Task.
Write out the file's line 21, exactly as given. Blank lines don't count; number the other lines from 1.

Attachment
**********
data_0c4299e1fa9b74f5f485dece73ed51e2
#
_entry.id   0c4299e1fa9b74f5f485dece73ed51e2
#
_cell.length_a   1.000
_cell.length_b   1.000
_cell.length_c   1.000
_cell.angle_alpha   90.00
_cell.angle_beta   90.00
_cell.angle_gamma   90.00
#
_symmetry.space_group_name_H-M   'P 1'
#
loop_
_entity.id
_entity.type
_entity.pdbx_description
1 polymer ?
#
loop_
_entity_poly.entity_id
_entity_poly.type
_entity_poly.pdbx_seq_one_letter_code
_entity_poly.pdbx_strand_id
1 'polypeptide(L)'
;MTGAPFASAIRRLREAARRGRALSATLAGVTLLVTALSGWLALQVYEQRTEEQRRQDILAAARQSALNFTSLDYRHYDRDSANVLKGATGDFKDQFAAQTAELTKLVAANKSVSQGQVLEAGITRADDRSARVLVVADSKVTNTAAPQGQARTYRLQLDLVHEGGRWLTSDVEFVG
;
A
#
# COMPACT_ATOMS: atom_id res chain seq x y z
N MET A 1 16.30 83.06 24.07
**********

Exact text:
_entity_poly.entity_id